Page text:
Synopses & Reviews
In this high school-set psychological tale, a tormented teen named Evan starts to discover a series of unnerving photographs—some of which feature him. Someone is stalking him . . . messing with him . . . threatening him. Worse, ever since his best friend Ariel has been gone, he's been unable to sleep, spending night after night torturing himself for his role in her absence. And as crazy as it sounds, Evan's starting to believe it's Ariel that's behind all of this, punishing him. But the more Evan starts to unravel the mystery, the more his paranoia and insomnia amplify, and the more he starts to unravel himself. Creatively told with black-and-white photos interspersed between the text so the reader can see the photos that are so unnerving to Evan, Every You, Every Me is a one-of-a-kind departure from a one-of-a-kind author.
"Levithan (Love Is the Higher Law) is back with an unusual book that has an equally unusual path to creation; in his afterword, Levithan explains that the novel was inspired by the cover photograph, and that the book's mystery was shaped by photographs Farmer supplied him along the way. High school students Evan, who narrates, and Jack, both loved troubled Ariel and feel guilty for the role they played in her being 'gone.' When Evan finds a photograph in an envelope, it leads him to other images and to the conclusion that someone is stalking them, someone who blames them for what happened to Ariel. Through the haunting photographs, redacted text (much of the text has been struck through, as Evan edits, revises, and negates his thoughts and feelings), readers learn more about Ariel's mental problems and the psychological damage Evan feels in her absence. There is a lot of emotional buildup, and readers may feel let down by the unraveling of the mystery. Even so, this book will challenge readers to reconsider storytelling and what it means to know and truly care for someone. Ages 12 up. (Sept.)" Publishers Weekly Copyright PWxyz, LLC. All rights reserved.
When Ben?s girlfriend, Marly, dies, he feels his life is over. What could possibly matter now when Marly is gone? So when Valentine?s Day approaches, it makes sense that this day that was once so meaningful to Ben leaves him feeling bitter and hollow. But then Marly shows up?or at least her ghost does?along with three others spirits. Now Ben must take a painful journey through Valentine?s Days past, present, and future, and what he discovers will change him forever.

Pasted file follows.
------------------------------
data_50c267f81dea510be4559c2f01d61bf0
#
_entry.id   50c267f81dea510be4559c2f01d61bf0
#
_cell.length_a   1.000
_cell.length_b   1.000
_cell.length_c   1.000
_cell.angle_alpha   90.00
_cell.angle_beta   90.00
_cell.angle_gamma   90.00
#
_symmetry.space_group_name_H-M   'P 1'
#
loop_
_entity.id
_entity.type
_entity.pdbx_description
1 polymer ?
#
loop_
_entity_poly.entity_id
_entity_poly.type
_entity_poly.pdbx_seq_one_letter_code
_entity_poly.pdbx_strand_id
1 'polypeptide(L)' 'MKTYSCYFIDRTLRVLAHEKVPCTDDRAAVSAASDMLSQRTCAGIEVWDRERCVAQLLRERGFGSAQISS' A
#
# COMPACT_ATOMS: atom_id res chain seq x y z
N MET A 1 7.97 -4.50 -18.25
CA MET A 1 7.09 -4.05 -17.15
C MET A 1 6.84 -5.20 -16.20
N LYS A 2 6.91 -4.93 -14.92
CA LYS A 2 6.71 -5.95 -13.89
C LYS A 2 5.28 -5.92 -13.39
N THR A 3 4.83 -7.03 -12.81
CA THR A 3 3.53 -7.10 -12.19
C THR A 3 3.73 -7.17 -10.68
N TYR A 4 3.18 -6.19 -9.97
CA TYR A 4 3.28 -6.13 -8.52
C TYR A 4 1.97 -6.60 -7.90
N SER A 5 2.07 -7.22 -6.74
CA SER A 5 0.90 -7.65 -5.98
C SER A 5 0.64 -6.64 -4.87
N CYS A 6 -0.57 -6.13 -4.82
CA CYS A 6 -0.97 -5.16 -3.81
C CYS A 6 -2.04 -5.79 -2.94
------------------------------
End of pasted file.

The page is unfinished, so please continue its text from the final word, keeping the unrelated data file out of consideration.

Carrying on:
About the Author
has taken at least one photograph every day for the past ten years. However, he is much better known for his novels, which include Boy Meets Boy, The Realm of Possibility, Are We There Yet?, Wide Awake, Love is the Higher Law,
and (with John Green) Will Grayson, Will Grayson.
He’s written three books with Rachel Cohn as well: Nick & Norah’s Infinite Playlist, Naomi and Ely’s No Kiss List,
and Dash & Lily’s Book of Dares.
In truth, though, he probably spends more time wandering around with his camera than he does sitting at his computer writing. He particularly loves taking pictures of passersby, and New York City is perfect for that. He met Jonathan Farmer because of Jonathan’s likeness to a young Walt Whitman.
Jonathan Farmer, to this very day, has not, cannot, and may never decide just what it is he wants to be when he grows up. Once, he thought he had found the perfect descriptor—"Naturalist"—but David said that just made him sound like a botanist . . . or a nudist. Since then, Jonathan has narrowed it down to: photographer, performer, writer, director, and teacher. He spent his early years exploring the mysterious forests of New Hampshire. But now, since moving to Brooklyn, NY, Jonathan has been growing to love the hustle and bustle of the city. From time to time, though, you might catch him longing for the sweet smell of the pines. Visit Jonathan at jwfarmer.com.